BioPharma, Pharma

Startup Tenpoint Lands $70M to Bring Vision-Restoring Cell Therapy to the Eye

Tenpoint Therapeutics’ name refers to the time it takes for an image to hit the retina and be processed by the brain. The regenerative medicine startup is developing cell therapies it hopes restore that vision capability for patients with degenerative eye disorders.

For some degenerative vision disorders, the therapies available don’t restore sight, they mainly slow its decline. To realize this benefit, a patient must receive an eye injection as frequently as once a month. The scientists at Tenpoint Therapeutics are trying to improve on the efficacy and the patient experience with cell therapies that restore vision with a single treatment.

The research of London-based Tenpoint is still preclinical, and the startup isn’t offering any timelines for reaching human testing. But the new company emerged from stealth this past week backed by $70 million in financing and two technology platforms, each taking different approaches to getting the eye to repair itself.

“We think the next step in the evolution of therapy is to replace the cells that are missing in order to restore vision,” CEO Eddy Anglade said. “We want to get to the place to restore sight.”

In vision diseases such as age-related macular degeneration and a more advanced form of the disorder called geographic atrophy, the treatment options are therapies that block proteins associated with disease progression. Using an analogy that might be lost on young digital natives, Anglade compared Tenpoint’s approach to a camera and film. If the film is defective, the camera can’t take pictures. The solution is to replace the film. Tenpoint aims to do the same, replacing defective cells with functioning ones. Those cells can be engineered ex vivo in a lab, and then delivered to the eye. But the startup is also researching in vivo therapies that create those cells inside the eye.

For the ex vivo approach, Tenpoint works with stem cells, which have the capacity to become almost any cell type in the body. In a lab, those cells are directed to become a cell type of interest. That cell type could be a retinal pigmented epithelial cell or a photoreceptor, depending on the disease. The startup isn’t naming the cells types or disease targets for its research just yet.

The in vivo approach will use transcription factors to coax cells already in the eye to become other cell types. Anglade said this change will happen in a controlled fashion, but it will create a new population of cells to replace the ones lost to disease or genetic problems.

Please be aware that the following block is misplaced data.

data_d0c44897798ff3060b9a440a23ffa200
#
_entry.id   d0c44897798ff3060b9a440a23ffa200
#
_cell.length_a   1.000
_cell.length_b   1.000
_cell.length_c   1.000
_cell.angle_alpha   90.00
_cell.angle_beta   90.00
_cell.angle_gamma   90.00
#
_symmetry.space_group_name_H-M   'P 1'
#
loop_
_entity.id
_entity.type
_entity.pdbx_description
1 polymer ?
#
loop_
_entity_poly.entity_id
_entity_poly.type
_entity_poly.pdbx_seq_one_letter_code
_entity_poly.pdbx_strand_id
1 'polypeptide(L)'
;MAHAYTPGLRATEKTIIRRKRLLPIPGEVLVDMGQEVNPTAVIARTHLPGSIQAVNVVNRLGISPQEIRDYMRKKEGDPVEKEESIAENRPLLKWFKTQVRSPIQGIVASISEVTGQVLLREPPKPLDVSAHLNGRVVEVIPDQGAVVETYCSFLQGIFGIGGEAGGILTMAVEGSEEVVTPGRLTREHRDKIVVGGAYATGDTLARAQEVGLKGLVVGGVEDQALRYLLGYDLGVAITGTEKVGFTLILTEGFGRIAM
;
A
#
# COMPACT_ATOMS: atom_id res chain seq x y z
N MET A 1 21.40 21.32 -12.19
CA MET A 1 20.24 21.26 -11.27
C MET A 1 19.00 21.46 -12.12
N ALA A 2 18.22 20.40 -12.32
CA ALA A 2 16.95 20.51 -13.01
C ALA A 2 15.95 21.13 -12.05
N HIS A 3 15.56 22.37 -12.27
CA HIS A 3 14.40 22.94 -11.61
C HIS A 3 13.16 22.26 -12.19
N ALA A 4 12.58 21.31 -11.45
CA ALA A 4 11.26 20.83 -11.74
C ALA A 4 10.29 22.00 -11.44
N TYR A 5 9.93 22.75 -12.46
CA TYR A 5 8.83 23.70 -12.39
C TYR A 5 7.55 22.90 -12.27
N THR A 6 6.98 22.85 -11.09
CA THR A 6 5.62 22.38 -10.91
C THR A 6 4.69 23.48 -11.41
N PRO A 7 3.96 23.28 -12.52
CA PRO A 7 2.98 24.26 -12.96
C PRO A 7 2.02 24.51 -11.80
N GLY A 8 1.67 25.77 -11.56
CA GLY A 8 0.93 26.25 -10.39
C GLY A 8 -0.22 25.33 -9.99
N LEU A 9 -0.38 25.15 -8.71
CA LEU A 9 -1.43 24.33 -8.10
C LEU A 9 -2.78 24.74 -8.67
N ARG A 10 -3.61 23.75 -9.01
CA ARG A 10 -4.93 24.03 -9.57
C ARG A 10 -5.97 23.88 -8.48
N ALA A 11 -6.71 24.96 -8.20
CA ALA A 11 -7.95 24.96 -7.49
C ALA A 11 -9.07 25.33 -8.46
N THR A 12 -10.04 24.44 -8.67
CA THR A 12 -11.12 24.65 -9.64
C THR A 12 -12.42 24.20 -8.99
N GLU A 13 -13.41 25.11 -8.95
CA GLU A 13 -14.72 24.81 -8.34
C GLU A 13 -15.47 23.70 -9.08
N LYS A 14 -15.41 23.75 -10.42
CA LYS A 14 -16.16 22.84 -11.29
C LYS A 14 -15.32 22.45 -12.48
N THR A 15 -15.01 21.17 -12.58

Gene therapies for vision disorders, such as Spark Therapeutics’ Luxturna, reach their destination in the eye carried aboard an engineered virus. Anglade said Tenpoint is assessing both viral and non-viral approaches, adding that the delivery method will depend on the disease, the cell type, and that cell type’s location in the eye.

Tenpoint represents an assembly of cell therapy technologies from various places. The startup’s scientific founders hail from Moorfields Eye Hospital in London; University College London Institute of Ophthalmology; Institut de la Vision in Paris; and the University of Washington. Tenpoint’s cell therapy toolbox also includes ex vivo technology acquired from SparingVision, a Paris-based company developing gene therapies for inherited eye disorders.

Some of Tenpoint’s technologies have achieved preclinical proof of concept. But Anglade said more preclinical proof of concept work still needs to be done. Furthermore, the startup needs to be able to show it can manufacture these cells at scale.

Tenpoint’s launch comes as other biotechs emerge with financing and clinical trial plans for vison-restoring therapies. In May, San Francisco-based Ray Therapeutics raised $100 million for clinical development of a gene therapy for the inherited disorder retinitis pigmentosa. Beacon Therapeutics launched last month with a $70 million Series A financing. Like Tenpoint, this London-based startup is also developing both ex vivo and in vivo cell therapies intended to restore vision.

Anglade’s experience includes serving as the chief medical officer of Ocata Therapeutics, a biotech that was developing cell therapies for the eye until it was acquired by Astellas Pharma in 2015 in a $379 million deal. Anglade stayed on in executive roles at Astellas. Most recently, he was president and clinical lead, retina, at Janssen Research and Development.

F-Prime Capital and Sofinnova Partners are Tenpoint’s founding investors. New investor British Patient Capital joined both founding investors to lead the startup’s Series A financing. All of Tenpoint’s seed investors participated in the latest round, including Qiming Venture Partners USA, Eight Roads, and the UCL Technology Fund.

Regarding the startup’s name, Anglade said Tenpoint refers to 10 microseconds—the time it takes for an image to hit the retina and be processed by the brain.

“The origin of the name is in the spirit of restoring that level of vision to the patient,” Anglade said.

Photo: Getty Images